10 and 5 have been prosperous – The best starting post in Kentucky Derby history has been the 10, with 11.3% of the wins and coming in the money 30% of the time. The No. 5 post isn’t far behind, with a 10.3 winning percentage and coming in the money 23% of the time.

The “curse” of the 14 post – While horses breaking from the 13 post and out have won six of the last nine races, the 14 starting spot has been somewhat of a jinx, holding the longest current drought since producing a winner. For some reason, the last time a horse in the 14 block has won the Derby came way back in 1961.

Finally,  Longshots worth looking at – So, with Dempsey calling for the end of the favorites’ reign at the Derby, we asked if he had any longshots we could dive in on and “bet a little to win a lot.” He gave us three, keeping in mind that his opinion could change depending on the post position:

  1. J Boys Echo (33-to-1): Although he struggled in his final prep race with a fourth place at the Blue Grass in Kneeneland, he owns the highest Beyer Speed Figure earned this year by a Derby contender.
  2. Hence (22-to-1): Won the Sunland Derby, which produced recent Derby winners Mine That Bird, the horse that owns one of the biggest upsets in history by cashing a 50-to-1 ticket in 2009, and Firing Line, who ran second last year.
  3. Practical Joke (14-to-1): Trainer Chad Brown is one of the best in the business and won the Eclipse Award for top trainer in 2016. Practical Joke won two Grade 1 races as a juvenile and is lightly races so far this year with just two starts, including a place in the Fountain of Youth at Gulfstream Park.

BTW – A local plug for Cousin Vito’s Casino Podcast (where, together you & Vito can make luck happen!).  A CT native with a Casino Podcast on the rise!  Today, he released his latest episode “How To Enjoy the Kentucky Derby.”  He’s a hoot, with guest Marco D’Angelo from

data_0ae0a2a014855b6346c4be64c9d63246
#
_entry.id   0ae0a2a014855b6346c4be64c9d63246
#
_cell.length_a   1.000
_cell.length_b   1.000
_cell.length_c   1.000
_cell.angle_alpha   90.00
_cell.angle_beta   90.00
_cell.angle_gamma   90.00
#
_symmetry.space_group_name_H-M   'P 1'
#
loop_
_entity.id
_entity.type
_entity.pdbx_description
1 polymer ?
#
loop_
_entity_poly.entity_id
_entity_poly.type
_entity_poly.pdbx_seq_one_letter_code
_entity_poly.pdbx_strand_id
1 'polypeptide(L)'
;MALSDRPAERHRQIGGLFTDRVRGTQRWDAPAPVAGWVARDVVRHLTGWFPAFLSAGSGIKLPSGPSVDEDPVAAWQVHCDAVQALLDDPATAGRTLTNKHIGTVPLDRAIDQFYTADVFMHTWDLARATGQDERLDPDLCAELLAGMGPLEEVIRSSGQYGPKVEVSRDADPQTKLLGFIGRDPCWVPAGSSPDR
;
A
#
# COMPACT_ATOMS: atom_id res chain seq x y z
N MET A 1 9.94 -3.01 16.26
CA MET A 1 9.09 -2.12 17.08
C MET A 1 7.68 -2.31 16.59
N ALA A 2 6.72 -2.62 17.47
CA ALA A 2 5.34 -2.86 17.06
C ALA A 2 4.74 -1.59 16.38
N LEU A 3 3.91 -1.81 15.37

The most exciting 2 minutes in horse racing takes place Saturday.  Where will you be to celebrate.  Later today, watch for NETimeGambling’s coverage of New England’s casino celebration of the Derby – Fancy Hats, Mint Juleps, and Roses, oh my!



Rockingham Park to Close – Thoroughbred Horse Racing Ends in New England Sept. 1stRockingham Park Ends

A large crowd at Suffolk Downs in 1936. Photo provided by the Boston Public Library.

A large crowd at Suffolk Downs in 1936. Photo provided by the Boston Public Library.

Thoroughbred horse racing and harness racing tracks across New England continue to have a tough time of it.  Between Massachusetts, New Hamphire and Maine, not counting the annual fairs, New England is down to five live racing venues: Bangor Raceway & Scarborough Downs in Maine, Plainridge Park Raceway & Suffolk Downs in Massachusetts, and Rockingham Park in New Hampshire.  But after September 1st, it will be down to four.

Suffolk Downs

Suffolk Downs now.

While Suffolk Downs in Revere, MA is holding on trying to continue thoroughbred horse-racing in New England, Rockingham ParkRockingham Park, New England’s first track that debuted with a Thoroughbred meet in 1906, has reached the finish line and will shutter its doors for good Aug. 31.

Paul Roberts and Isabelle Taylor of Thoroughbred Racing Commentary provided some great history on Rockingham with their article Looking back: The lost tracks of New England. Click on the title for the entire article.

Rockingham Park's clubhouse in 1933

Rockingham Park’s clubhouse in 1933 provided by the Boston Public Library.

They listed some of the following interesting facts about Rockingham’s beginning:
  • In 1906, in the small New Hampshire village of Salem Depot, a group of investors opened a new racecourse – Rockingham Park.
  • More than 10,000 people from Boston, Rhode Island, and New York flocked to its maiden 21-day meet.